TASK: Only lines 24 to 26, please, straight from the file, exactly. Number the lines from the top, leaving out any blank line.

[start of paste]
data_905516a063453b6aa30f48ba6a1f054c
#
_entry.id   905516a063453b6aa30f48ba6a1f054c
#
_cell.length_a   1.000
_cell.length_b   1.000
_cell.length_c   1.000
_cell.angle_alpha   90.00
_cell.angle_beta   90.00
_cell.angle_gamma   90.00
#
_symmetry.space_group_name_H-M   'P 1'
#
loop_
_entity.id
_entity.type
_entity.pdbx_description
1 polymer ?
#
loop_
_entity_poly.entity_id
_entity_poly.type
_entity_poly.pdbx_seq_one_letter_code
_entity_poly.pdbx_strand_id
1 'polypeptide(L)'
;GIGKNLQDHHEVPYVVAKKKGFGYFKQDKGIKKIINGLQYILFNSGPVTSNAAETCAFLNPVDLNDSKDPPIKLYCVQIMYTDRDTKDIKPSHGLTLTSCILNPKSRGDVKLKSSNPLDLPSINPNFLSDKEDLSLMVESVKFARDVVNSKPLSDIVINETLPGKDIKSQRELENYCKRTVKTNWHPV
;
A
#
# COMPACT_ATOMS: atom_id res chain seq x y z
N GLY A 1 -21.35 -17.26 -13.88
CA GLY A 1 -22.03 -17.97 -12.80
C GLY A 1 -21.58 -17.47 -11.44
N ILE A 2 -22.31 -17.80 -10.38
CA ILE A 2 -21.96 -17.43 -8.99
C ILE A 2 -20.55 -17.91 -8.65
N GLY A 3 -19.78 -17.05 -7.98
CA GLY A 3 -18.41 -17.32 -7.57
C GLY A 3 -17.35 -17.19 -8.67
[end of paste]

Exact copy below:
_entity_poly.pdbx_strand_id
1 'polypeptide(L)'
;GIGKNLQDHHEVPYVVAKKKGFGYFKQDKGIKKIINGLQYILFNSGPVTSNAAETCAFLNPVDLNDSKDPPIKLYCVQIMYTDRDTKDIKPSHGLTLTSCILNPKSRGDVKLKSSNPLDLPSINPNFLSDKEDLSLMVESVKFARDVVNSKPLSDIVINETLPGKDIKSQRELENYCKRTVKTNWHPV